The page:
I'm aware there are different kinds of conservatives and that libertarians claim to focus more on individual liberty than the others do. The question is whether either conservatives or libertarians have a coherent understanding of what liberty entails.
Members of the government can break the law, but the government writes the laws, so if taxation is legal, it's not theft.
You may say it's theft in a deeper, moral sense, if not in a strictly legal one. But then we're at the level of the social contract, as I discuss it in the article. What are our foundational, pre-legal obligations to each other in forming a social refuge from the wilderness? Don't we have to compromise on our absolute liberties?
Libertarians want to have it both ways, both maximal individual liberties plus the benefits of society--unless they move to a place like Alaska that allows people to live more on their own without all of the latter benefits.
I don't know that libertarians are especially altruistic and eager to give to charity. On the contrary, they seem self-obsessed to me, going on and on about what they deserve as individuals and not so much about what they owe to others, including taxes to pay for the social benefits that all members enjoy (the benefits of being in a society as opposed to being alone in the wilderness).
If they do give to charity, they might be doing so out of guilt, since they'd be giving with one hand what they take from the other. By voting for Republicans or for the free-market Libertarian party, they're helping to turn American society into a tribal wasteland and to rig the market for the plutocrats, by stripping the government of its regulatory powers. So they're a large part of the problem that charity's needed to fix.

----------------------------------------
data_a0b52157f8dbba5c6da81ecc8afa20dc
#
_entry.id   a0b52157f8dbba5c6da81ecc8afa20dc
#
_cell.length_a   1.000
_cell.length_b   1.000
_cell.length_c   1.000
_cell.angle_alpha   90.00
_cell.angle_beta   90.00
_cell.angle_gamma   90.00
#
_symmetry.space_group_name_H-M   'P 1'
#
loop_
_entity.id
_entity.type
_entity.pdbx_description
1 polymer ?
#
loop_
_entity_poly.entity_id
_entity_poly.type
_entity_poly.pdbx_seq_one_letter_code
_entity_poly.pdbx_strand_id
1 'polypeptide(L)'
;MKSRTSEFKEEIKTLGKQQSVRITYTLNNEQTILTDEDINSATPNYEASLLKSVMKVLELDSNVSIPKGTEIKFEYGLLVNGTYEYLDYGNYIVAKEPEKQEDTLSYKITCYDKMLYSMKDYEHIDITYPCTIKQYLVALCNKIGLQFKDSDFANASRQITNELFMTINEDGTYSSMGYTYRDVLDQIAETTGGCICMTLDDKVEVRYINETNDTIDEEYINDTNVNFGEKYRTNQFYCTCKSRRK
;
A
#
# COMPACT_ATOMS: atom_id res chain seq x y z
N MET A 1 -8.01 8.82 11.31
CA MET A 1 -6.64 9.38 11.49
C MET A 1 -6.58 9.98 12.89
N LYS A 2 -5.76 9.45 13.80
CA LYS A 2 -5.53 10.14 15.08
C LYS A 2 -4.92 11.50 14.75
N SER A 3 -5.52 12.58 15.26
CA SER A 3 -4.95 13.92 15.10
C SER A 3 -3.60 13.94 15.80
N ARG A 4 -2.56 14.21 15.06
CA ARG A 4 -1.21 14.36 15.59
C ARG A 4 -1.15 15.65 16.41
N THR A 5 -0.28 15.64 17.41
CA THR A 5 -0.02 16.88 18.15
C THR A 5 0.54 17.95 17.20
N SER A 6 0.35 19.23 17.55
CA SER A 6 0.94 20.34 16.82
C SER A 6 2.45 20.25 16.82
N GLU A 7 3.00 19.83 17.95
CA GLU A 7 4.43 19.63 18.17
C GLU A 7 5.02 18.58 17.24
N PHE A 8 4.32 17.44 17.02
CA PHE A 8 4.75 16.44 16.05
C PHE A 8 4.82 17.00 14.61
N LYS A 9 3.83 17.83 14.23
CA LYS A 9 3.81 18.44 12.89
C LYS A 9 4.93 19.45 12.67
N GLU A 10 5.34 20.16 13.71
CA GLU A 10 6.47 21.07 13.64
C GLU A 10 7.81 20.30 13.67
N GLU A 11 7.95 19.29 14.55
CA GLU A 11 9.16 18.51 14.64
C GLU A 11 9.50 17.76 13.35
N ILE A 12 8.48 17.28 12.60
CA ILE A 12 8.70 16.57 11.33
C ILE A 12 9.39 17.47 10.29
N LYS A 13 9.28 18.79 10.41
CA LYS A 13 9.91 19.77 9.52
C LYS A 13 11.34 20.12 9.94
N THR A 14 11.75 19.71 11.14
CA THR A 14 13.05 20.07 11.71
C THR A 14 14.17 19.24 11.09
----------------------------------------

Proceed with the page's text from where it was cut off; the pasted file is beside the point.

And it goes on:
You seem to think the "render unto Caesar" line means Jesus thought religion should be separated from affairs of state, so that his followers should lead a double life, pretending to revere the emperor while secretly worshipping God.
But it's ludicrous to think there's a whole philosophy there about church-state separation that would justify anything like the hypocrisy of American conservative "Christians." Jesus was just avoiding a trap that his questioners were laying for him, by the equivalent of putting forward a pun, taking advantage of the fact that the coin had the name and face of Caesar on it. To keep the coin would be "theft," as if the emperor owned everything in his realm.
Thus, Jesus was ducking the deeper issue (of whether God is really present everywhere in the world, including in economic transactions), by focusing on superficial details of the situation.
Jesus's morals were still absolute, but he cared more about the state of mind than superficial habits, more about the spirit than the letter of the law. If paying taxes or being a good citizen in the secular sense means failing in your spiritual obligations to God, Jesus would obviously have disapproved. And that's clearly what American conservative Christians have done, including the Trump supporters, the warmongers, the social Darwinians, the plutocrats, and so on.